Dec. 12—ALBANY — With two Republican heavyweights poised to battle for the party's nomination for governor next year, Dougherty County's Republican Party chairman is advising to strap in for a wild ride but keep the powder dry for the general election.
With former U.S. Sen. David Perdue entering the race last week against incumbent Gov. Bryan Kemp, Tracy Taylor said he expects a bruising intraparty feud.
"It's going to be very interesting," said Taylor, an Albany firefighter who also is a candidate himself, as he has declared as a candidate to seek a shot at Democratic U.S. Rep. Sanford Bishop of Albany.
Perdue quickly earned the endorsement of former President Trump in the race. The former president criticized Kemp and, in a statement, said Kemp "caved to Stacey Abrams before the 2020 Election and allowed massive election fraud to take place."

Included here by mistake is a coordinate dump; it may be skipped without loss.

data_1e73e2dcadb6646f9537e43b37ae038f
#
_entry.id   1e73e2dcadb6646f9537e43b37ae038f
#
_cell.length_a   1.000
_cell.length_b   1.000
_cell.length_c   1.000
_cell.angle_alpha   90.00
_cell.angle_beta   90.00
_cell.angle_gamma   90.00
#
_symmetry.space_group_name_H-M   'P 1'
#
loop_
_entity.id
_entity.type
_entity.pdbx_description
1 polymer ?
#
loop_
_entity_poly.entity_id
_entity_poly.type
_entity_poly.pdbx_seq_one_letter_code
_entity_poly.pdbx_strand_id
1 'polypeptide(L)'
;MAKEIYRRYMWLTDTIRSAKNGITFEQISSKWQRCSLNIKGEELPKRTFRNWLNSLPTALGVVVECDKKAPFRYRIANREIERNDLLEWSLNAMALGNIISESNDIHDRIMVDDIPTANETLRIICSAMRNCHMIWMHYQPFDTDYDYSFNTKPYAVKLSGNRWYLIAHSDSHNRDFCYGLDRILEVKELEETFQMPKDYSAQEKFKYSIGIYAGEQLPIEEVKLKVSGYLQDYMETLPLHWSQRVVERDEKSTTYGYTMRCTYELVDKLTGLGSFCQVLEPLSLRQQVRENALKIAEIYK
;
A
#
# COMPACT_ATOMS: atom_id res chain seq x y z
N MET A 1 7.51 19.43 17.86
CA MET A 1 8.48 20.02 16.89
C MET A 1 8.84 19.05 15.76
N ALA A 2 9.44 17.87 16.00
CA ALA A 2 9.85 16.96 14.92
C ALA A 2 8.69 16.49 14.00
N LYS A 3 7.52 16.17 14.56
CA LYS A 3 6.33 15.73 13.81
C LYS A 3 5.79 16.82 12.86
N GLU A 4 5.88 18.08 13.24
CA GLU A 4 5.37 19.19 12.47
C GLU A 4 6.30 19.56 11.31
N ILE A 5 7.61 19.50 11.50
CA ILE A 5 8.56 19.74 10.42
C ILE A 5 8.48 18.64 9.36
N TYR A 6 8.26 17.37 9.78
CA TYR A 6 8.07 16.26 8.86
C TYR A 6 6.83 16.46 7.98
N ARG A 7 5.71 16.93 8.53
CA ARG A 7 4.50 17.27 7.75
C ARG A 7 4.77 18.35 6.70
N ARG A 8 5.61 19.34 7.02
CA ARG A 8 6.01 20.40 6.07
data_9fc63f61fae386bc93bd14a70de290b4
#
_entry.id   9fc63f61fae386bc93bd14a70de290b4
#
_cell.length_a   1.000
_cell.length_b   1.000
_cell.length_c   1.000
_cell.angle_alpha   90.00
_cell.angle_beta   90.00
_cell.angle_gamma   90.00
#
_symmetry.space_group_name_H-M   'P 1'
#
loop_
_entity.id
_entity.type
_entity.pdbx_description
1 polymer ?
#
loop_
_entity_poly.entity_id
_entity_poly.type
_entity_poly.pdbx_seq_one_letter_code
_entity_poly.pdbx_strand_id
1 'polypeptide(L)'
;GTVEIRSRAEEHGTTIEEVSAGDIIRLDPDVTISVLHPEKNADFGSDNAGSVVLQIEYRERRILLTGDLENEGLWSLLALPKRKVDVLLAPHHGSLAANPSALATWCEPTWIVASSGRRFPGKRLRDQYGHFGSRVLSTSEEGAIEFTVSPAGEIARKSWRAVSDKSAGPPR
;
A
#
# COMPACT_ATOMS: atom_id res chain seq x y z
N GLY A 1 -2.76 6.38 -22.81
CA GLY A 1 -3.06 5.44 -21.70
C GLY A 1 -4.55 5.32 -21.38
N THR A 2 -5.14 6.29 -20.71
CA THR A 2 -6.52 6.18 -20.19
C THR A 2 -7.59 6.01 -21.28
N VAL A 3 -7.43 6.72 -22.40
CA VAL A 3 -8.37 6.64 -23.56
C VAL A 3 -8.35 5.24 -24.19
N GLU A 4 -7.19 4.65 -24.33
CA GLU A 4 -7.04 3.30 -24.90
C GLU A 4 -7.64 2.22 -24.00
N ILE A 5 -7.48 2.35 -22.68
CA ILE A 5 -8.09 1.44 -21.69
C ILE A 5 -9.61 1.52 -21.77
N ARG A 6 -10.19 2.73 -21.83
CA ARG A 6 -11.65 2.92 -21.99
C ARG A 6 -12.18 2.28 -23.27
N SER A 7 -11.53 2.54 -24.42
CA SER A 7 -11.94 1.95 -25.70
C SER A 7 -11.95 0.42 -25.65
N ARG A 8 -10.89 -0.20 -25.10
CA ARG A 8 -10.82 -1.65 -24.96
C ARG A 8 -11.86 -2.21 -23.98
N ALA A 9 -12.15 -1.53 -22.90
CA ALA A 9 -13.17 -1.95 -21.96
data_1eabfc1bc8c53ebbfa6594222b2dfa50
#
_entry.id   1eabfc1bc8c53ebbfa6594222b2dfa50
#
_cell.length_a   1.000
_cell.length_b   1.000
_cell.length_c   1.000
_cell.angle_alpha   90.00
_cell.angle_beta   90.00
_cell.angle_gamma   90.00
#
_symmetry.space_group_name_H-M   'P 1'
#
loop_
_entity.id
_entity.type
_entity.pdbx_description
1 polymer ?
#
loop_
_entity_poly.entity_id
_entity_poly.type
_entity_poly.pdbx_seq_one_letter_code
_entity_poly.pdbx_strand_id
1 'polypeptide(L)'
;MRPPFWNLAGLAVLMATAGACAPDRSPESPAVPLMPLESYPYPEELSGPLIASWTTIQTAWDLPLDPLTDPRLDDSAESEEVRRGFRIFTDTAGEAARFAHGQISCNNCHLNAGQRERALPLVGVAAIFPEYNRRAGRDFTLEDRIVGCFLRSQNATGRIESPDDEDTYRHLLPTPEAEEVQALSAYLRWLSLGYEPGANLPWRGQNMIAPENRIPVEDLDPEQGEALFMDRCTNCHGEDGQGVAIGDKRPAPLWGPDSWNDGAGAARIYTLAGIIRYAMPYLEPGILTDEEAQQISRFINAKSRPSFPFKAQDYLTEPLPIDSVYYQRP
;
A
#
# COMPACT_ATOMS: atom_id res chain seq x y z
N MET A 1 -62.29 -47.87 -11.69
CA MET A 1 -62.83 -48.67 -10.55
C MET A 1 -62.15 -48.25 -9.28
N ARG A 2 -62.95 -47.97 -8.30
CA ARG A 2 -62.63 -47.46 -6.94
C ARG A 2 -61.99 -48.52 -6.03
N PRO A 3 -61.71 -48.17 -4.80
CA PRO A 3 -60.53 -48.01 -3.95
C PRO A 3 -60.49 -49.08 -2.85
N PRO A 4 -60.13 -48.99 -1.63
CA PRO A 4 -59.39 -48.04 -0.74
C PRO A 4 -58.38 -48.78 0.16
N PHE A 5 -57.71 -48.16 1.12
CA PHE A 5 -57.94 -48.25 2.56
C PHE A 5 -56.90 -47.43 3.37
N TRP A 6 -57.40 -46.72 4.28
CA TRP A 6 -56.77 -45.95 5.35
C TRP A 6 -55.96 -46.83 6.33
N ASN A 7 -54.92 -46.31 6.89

The former president lost the state by some 11,779 votes in 2020, and Democrats also picked up two U.S. Senate seats during the election cycle.
Perdue has said he would not have certified those results.
While it is natural for voters to have a preference for one candidate or the other, Taylor said a big message is not to let the contest divide the party. He also credited Kemp with doing a good job of delivering on campaign promises.
"I like both men," he said. "I'm remaining neutral. People are entitled to their opinions, but I'm waiting for the policies they want to enact for Georgia and how they will address the economy.
"What policies do they want to implement for Georgia ... health care reform, criminal justice, economic and community development?"
Kemp also has done a good job delivering on his campaign promises, the Dougherty party chairman said.
Taylor encouraged Republicans to be ready to support the party's nominee when the dust settles to defeat Stacy Abrams, Kemp's Democratic opponent in 2018.
"I think we should find a way to come together," he said. "I think ultimately our people will unite over whoever comes out of the primary."